Translate to multiple languages

Subscribe to my Email updates
Enjoy what you've read, make sure you subscribe to my Email Updates

Friday, December 30, 2016

Interview with a Bookstore: Biblioasis in Ontario | Books | The Guardian

"Biblioasis opened in its current location on Wyandotte St. E. in Windsor in 2012. An earlier incarnation of the store existed in downtown Windsor from 1998 to 2007." inform Guardian Books Network. 

Photo: Literary Hub

In the interregnum, Biblioasis operated almost exclusively as a publishing house, though it kept its fingers in the bookselling game by maintaining an online store of approximately 10,000 titles. Though its first incarnation was almost exclusively used, it now offers a balanced mix of both new, used and antiquarian titles. Dan Wells, the founding owner and publisher of both Biblioasis bookstore and Biblioasis Press, decided to open the store in part because he struggled to find a job at either his local independent bookstore — South Shore Books — or any of the area mall chains, and a volunteer stint with another bookseller amounted to little more than carpet-cleaning. With an expectation of failure at the outset, Dan is enormously grateful to have proven himself wrong.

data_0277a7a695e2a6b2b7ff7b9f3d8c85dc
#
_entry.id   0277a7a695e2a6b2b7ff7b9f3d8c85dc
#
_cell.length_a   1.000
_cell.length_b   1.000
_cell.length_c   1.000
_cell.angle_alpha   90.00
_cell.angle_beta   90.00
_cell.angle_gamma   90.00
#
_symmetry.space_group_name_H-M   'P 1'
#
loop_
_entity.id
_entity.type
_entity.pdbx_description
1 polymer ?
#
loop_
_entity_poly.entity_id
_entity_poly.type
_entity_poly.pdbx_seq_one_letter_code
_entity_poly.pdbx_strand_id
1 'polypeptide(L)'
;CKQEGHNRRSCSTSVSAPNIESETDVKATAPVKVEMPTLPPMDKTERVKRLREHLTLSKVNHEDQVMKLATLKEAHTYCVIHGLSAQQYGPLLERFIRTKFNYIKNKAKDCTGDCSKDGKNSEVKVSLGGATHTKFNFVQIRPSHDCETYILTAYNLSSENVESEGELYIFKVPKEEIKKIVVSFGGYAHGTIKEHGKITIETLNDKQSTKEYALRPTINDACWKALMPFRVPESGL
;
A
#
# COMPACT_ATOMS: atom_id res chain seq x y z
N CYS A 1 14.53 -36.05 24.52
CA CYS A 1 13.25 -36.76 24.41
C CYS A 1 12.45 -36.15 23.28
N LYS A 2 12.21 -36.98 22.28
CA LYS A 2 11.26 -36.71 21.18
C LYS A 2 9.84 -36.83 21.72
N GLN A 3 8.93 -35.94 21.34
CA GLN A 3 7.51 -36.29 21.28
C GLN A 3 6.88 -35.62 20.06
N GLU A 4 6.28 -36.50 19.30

What’s your favourite section of the store?
Dan Wells (owner/publisher): When I need a break and wander into the bookshop, I almost always find myself gravitating to one of two spots: the new arrivals tables, to see what’s recently come in, or the fiction wall. We’ve one of the best selections of literary and independently published fiction this side of Toronto, as you would expect from a bookstore associated with an independent press. And I’ve wiled away more than a few coffee breaks browsing in both places.
Tina Lyons-Hagen (bookseller): If I was asked to close my eyes and envision my ideal space for a bookstore, Biblioasis would be what I pictured: worn, creaky wood floors, exposed brick walls, and books piled precariously on shelves, floors, and tables. When you add in Loki, the resident dog, clanging cast iron pipes, the retro Bunn Pour-Omatic commercial grade coffee maker and mismatched mugs, it’s almost like a movie set.
Read more... 

Source: The Guardian